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Who Will Win as China’s Economy Changes?

by Evan A. Feigenbaum

A worker stands inside the shell of a wind turbine tower in the assembly workshop of the Guodian United Power Technology Company in Baoding, China. Courtesy Reuters/David Gray.

My latest “DC Diary” column in India’s financial daily, the Business Standard, focuses on Asia’s new geography of manufacturing:

China has unsettled its neighbors with naval displays and diplomatic spats. But could erstwhile Asian strategic rivals end up as big winners from China’s economic success?

In one sense, at least, Asian economies are already winning from Chinese growth: slack global demand has meant that China increasingly powers the growth of nearly every major economy in Asia.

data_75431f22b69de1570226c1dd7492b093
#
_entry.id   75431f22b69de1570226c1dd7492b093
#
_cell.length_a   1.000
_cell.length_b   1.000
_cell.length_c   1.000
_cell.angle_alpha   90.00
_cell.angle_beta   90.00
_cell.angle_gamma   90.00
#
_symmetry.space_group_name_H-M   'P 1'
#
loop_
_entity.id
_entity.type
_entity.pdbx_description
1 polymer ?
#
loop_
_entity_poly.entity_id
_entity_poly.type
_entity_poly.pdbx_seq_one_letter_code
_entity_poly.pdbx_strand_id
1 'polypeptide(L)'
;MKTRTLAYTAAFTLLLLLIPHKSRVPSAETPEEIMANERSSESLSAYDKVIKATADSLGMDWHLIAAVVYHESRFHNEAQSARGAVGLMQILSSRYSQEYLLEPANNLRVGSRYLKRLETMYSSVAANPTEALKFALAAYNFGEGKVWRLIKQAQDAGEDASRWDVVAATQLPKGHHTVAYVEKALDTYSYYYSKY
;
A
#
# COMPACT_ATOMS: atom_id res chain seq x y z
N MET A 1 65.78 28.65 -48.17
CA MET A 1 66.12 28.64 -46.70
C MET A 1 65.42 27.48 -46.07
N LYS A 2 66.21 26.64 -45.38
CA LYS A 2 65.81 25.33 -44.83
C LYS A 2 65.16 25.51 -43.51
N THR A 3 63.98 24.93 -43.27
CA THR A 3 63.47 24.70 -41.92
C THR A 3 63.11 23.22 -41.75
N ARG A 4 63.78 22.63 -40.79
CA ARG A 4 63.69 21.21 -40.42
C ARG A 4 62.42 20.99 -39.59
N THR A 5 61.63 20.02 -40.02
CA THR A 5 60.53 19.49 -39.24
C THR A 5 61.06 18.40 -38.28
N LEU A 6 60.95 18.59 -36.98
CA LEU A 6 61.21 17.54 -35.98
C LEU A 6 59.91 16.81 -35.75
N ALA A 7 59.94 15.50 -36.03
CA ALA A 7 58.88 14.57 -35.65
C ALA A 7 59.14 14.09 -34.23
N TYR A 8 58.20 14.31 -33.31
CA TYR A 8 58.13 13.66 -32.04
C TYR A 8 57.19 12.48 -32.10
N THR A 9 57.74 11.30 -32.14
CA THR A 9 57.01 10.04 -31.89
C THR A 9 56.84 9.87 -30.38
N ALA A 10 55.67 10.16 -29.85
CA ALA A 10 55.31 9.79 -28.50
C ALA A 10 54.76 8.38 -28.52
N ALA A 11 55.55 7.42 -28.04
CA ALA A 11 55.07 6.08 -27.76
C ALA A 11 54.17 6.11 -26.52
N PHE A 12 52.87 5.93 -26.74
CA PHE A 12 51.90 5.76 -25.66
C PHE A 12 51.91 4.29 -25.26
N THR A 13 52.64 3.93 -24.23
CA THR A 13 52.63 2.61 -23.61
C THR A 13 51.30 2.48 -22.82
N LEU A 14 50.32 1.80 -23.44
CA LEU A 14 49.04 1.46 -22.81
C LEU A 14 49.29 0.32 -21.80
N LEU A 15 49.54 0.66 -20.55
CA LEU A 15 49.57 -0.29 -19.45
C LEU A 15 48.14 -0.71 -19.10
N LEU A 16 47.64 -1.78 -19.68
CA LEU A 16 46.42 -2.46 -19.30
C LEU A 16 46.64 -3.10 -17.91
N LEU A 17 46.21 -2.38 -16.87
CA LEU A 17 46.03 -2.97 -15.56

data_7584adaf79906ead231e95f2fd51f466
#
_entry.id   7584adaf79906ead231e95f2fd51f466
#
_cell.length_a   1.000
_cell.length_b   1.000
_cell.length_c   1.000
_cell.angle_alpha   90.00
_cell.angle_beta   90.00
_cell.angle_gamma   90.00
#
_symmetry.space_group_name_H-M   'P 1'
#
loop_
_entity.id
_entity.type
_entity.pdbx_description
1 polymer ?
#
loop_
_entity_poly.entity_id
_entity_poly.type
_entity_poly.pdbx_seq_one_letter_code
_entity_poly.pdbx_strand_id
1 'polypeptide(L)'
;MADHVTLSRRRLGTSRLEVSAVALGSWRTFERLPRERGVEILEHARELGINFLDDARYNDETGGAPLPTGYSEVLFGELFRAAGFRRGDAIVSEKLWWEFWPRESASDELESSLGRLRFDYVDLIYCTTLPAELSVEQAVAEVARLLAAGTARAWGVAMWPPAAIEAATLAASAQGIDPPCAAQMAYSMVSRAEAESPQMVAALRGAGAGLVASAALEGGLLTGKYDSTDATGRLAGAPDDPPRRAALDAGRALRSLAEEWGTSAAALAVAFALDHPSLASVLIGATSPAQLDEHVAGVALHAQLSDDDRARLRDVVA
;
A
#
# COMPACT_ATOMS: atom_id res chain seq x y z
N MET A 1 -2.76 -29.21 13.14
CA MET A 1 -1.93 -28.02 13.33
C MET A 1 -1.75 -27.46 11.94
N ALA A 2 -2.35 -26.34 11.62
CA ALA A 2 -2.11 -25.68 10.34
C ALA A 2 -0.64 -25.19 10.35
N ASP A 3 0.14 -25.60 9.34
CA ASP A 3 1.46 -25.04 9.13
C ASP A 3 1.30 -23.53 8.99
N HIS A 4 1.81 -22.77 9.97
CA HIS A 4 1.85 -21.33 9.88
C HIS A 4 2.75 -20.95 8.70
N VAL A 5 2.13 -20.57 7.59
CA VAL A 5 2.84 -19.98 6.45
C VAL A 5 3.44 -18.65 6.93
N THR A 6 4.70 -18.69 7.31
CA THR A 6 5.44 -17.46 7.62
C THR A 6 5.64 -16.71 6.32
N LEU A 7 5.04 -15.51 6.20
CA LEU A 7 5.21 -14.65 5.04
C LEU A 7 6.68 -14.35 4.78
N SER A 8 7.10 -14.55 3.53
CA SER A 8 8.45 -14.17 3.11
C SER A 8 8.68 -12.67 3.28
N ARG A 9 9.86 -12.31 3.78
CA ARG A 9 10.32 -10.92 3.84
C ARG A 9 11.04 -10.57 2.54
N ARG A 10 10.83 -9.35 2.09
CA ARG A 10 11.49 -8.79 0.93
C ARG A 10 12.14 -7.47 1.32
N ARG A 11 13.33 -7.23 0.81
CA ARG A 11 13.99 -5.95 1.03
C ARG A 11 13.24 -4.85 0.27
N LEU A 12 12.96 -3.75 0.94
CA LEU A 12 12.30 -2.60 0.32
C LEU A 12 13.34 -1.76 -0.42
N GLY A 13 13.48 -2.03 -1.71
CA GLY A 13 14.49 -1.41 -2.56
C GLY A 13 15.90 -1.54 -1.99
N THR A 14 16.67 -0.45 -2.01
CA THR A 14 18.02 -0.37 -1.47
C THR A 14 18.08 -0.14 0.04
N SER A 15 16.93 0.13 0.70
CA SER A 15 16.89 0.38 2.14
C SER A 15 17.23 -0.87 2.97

But the question increasingly matters in another sense, as well: Chinese leaders are committed to rebalancing at least some elements of their country’s economy. And while that, in time, will mean a more competitive and powerful China, it will also create new opportunities for those countries in Asia that get manufacturing and investment policies right.

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Vietnam: The More Things Change…

by Joshua Kurlantzick
Vietnam's Prime Minister Dung chats with senior Politburo member Sang while attending the closing ceremony of the 11th National Congress of the Party in Hanoi

Vietnam's Prime Minister Nguyen Tan Dung (L) chats with senior Politburo member Truong Tan Sang while attending the closing ceremony of the 11th National Congress of the Party in Hanoi January 19, 2011. (Nguyen Huy Kham/Courtesy Reuters)

With the completion of Vietnam’s 11th Party Congress, which was overshadowed by Hu Jintao’s visit to the United States, we can assess the results. And the answer is: Not exactly a step forward. As General Secretary, the party picked Nguyen Phu Trong, known as a relative hard-liner, a man who previously worked as an editor at one of the main Communist Party publications and was known, as Asia Times reported, as an “enforcer of Marxist thought.”